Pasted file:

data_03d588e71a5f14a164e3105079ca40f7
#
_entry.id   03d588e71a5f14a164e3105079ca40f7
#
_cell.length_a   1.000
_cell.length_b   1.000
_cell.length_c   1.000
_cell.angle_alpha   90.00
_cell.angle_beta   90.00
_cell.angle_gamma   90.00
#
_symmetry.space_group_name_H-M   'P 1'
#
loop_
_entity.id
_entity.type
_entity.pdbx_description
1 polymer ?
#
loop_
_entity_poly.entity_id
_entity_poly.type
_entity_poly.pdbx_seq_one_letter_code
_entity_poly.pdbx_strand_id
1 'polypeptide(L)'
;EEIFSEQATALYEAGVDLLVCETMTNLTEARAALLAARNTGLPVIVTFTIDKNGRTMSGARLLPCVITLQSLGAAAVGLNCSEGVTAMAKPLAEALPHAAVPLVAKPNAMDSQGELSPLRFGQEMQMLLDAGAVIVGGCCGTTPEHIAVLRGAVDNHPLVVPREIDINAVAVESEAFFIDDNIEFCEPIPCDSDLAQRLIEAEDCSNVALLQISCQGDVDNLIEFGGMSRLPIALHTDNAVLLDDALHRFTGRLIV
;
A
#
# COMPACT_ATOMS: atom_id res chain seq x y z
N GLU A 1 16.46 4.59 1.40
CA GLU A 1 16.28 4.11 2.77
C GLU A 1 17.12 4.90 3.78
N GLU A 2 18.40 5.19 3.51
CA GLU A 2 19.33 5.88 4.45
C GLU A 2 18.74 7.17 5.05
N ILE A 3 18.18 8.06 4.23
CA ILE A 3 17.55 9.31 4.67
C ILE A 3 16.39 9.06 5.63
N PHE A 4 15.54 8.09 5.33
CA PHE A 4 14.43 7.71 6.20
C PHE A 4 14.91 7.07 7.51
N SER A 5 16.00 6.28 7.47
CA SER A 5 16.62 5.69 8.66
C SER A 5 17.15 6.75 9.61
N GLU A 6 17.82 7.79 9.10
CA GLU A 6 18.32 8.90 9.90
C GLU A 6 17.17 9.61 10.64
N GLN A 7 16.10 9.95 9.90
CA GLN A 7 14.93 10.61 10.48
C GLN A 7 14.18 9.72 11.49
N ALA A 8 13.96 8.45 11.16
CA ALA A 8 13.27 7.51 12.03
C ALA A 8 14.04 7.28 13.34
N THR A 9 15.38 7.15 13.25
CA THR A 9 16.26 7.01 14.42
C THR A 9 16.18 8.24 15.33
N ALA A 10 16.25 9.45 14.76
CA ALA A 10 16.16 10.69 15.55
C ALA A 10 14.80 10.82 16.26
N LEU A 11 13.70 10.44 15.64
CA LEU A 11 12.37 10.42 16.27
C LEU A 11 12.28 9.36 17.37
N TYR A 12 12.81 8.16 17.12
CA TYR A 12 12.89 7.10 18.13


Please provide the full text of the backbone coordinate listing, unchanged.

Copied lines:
data_03d588e71a5f14a164e3105079ca40f7
#
_entry.id   03d588e71a5f14a164e3105079ca40f7
#
_cell.length_a   1.000
_cell.length_b   1.000
_cell.length_c   1.000
_cell.angle_alpha   90.00
_cell.angle_beta   90.00
_cell.angle_gamma   90.00
#
_symmetry.space_group_name_H-M   'P 1'
#
loop_
_entity.id
_entity.type
_entity.pdbx_description
1 polymer ?
#
loop_
_entity_poly.entity_id
_entity_poly.type
_entity_poly.pdbx_seq_one_letter_code
_entity_poly.pdbx_strand_id
1 'polypeptide(L)'
;EEIFSEQATALYEAGVDLLVCETMTNLTEARAALLAARNTGLPVIVTFTIDKNGRTMSGARLLPCVITLQSLGAAAVGLNCSEGVTAMAKPLAEALPHAAVPLVAKPNAMDSQGELSPLRFGQEMQMLLDAGAVIVGGCCGTTPEHIAVLRGAVDNHPLVVPREIDINAVAVESEAFFIDDNIEFCEPIPCDSDLAQRLIEAEDCSNVALLQISCQGDVDNLIEFGGMSRLPIALHTDNAVLLDDALHRFTGRLIV
;
A
#
# COMPACT_ATOMS: atom_id res chain seq x y z
N GLU A 1 16.46 4.59 1.40
CA GLU A 1 16.28 4.11 2.77
C GLU A 1 17.12 4.90 3.78
N GLU A 2 18.40 5.19 3.51
CA GLU A 2 19.33 5.88 4.45
C GLU A 2 18.74 7.17 5.05
N ILE A 3 18.18 8.06 4.23
CA ILE A 3 17.55 9.31 4.67
C ILE A 3 16.39 9.06 5.63
N PHE A 4 15.54 8.09 5.33
CA PHE A 4 14.43 7.71 6.20
C PHE A 4 14.91 7.07 7.51
N SER A 5 16.00 6.28 7.47
CA SER A 5 16.62 5.69 8.66
C SER A 5 17.15 6.75 9.61
N GLU A 6 17.82 7.79 9.10
CA GLU A 6 18.32 8.90 9.90
C GLU A 6 17.17 9.61 10.64
N GLN A 7 16.10 9.95 9.90
CA GLN A 7 14.93 10.61 10.48
C GLN A 7 14.18 9.72 11.49
N ALA A 8 13.96 8.45 11.16
CA ALA A 8 13.27 7.51 12.03
C ALA A 8 14.04 7.28 13.34
N THR A 9 15.38 7.15 13.25
CA THR A 9 16.26 7.01 14.42
C THR A 9 16.18 8.24 15.33
N ALA A 10 16.25 9.45 14.76
CA ALA A 10 16.16 10.69 15.55
C ALA A 10 14.80 10.82 16.26
N LEU A 11 13.70 10.44 15.64
CA LEU A 11 12.37 10.42 16.27
C LEU A 11 12.28 9.36 17.37
N TYR A 12 12.81 8.16 17.12
CA TYR A 12 12.89 7.10 18.13